Type 2 Diabetes – The Effect of Humor on Short-Term Memory in Older Adults

Have you heard about humor helping short-term memory in older Type 2 diabetic adults? The stress hormone cortisol is released by the adrenal glands to prepare the body for the fight or flight response. One such preparation is to raise blood sugar levels to provide the muscles for physical activity. In a society with little physical exertion, blood sugar levels tend to stay high. Cortisol is thought to be harmful to the part of the brain called the hippocampus, which is involved in memory. Loss of short-term memory can be a problem for anyone of advancing years, and the problem appears especially pronounced for people diagnosed with Type 2 diabetes.

One of the benefits of humor is to lower stress levels, which is likely to be at least one reason most of us enjoy it. Could humor help with short-term memory problems by lowering cortisol levels?

Researchers at Loma Linda University in Loma Linda, CA, United States, compared tests of memory in older individuals before and after exposure to humor. Their study, reported on in the journal Alternative Therapy, Health, and Medicine, in May 2015, included 30 participants in their 60's and 70's …

  • 20 were healthy non-diabetic adults, and
  • 10 had been diagnosed with Type 2 diabetes.

The diabetic group and one of the healthy non-diabetic groups were given standard tests of learning and recall before and after watching a humorous video. It was found the learning ability improved by …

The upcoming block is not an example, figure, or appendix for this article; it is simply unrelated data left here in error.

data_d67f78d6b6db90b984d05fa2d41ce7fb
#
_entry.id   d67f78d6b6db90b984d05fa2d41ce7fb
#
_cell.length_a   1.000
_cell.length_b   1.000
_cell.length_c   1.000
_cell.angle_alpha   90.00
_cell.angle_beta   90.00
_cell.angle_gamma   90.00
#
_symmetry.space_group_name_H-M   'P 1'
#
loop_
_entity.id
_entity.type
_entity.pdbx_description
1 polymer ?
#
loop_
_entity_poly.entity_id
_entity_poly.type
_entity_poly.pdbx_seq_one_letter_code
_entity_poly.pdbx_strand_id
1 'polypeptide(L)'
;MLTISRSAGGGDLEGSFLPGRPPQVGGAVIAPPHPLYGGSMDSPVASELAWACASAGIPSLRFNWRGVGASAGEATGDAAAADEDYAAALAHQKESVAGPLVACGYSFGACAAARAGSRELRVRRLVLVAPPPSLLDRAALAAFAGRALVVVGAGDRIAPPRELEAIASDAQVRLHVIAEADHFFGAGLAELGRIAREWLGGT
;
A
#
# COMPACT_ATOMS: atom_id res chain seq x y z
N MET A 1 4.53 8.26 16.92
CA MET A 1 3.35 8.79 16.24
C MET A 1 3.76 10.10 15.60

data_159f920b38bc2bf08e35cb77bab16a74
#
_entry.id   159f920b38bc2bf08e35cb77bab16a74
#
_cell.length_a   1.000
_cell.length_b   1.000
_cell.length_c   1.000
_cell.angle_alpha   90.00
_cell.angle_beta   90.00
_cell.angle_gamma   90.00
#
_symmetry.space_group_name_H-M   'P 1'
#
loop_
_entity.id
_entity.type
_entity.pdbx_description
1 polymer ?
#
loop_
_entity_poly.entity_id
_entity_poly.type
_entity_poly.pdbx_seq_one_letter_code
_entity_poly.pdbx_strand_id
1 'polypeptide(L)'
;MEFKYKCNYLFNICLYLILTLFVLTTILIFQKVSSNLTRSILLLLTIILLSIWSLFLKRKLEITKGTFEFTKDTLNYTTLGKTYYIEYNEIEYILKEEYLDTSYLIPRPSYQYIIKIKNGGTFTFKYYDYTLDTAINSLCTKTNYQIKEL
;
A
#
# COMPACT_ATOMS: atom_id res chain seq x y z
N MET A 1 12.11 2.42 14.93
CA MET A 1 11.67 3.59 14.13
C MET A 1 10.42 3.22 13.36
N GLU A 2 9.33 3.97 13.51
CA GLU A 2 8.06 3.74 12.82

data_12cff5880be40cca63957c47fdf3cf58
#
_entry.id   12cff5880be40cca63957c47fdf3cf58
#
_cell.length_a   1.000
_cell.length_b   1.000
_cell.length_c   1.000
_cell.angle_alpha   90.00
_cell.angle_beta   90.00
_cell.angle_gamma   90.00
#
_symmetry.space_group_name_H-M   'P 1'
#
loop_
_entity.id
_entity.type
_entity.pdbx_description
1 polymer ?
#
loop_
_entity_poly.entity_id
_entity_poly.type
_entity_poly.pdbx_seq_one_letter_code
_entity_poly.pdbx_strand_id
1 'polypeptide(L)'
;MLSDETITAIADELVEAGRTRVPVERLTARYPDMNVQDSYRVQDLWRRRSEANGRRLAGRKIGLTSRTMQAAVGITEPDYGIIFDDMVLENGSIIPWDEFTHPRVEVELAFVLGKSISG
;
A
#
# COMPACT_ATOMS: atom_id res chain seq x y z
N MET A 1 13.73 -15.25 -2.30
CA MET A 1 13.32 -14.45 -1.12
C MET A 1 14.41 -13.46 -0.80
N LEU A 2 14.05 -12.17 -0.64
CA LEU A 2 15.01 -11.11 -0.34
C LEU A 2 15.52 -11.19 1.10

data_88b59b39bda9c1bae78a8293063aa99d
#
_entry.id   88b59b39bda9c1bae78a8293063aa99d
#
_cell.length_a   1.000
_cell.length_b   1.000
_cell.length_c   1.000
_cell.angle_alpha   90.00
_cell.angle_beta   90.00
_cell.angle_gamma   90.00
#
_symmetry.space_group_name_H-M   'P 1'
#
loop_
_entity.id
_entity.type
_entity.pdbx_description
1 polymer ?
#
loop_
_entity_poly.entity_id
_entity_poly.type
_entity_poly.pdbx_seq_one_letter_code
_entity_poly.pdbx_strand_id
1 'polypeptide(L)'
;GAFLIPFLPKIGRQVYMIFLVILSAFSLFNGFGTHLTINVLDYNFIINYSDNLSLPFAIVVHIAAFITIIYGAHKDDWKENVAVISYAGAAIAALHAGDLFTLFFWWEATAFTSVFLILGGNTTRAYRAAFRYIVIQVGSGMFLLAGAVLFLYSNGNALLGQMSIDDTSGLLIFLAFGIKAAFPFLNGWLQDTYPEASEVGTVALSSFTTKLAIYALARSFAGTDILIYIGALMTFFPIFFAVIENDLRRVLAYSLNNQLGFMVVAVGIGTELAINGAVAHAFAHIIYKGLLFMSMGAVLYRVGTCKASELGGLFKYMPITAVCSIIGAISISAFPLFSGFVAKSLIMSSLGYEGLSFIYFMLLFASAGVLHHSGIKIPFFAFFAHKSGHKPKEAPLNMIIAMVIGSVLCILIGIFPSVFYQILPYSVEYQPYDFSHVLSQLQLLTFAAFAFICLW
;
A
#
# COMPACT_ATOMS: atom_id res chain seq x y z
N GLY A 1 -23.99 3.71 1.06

• 38.5 percent for the non-diabetic individuals watching the video,
  • 33.4 percent for the diabetic patients watching it, and
  • 24 percent for the non-diabetic controls not watching the video.
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Memory improved …

  • 43.6 percent for the non-diabetic participants watching the video,
  • 48.1 percent for diabetics watching the video, and
  • 20.3 percent for non-diabetic controls not watching the video.

Cortisol levels in the saliva of the participants went down in the diabetic and non-diabetics after they watched the video.

From the above results, it was connected humor could be one way of improving memory in older adults with and without a diagnosis of Type 2 diabetes.

The participants in the study had a choice of watching America's Funniest Home Videos or comedian Red Skelton, but a quick browse of the internet, library, or television menu will reveal humor for every taste.

The Mayo Clinic in the United States recommends humor for helping to …

  • cope with stress,
  • improving immunity,
  • relieving pain, and
  • elevating mood.

A good laugh certainly won't do any harm to any of us.

Source by Beverleigh H Piepers

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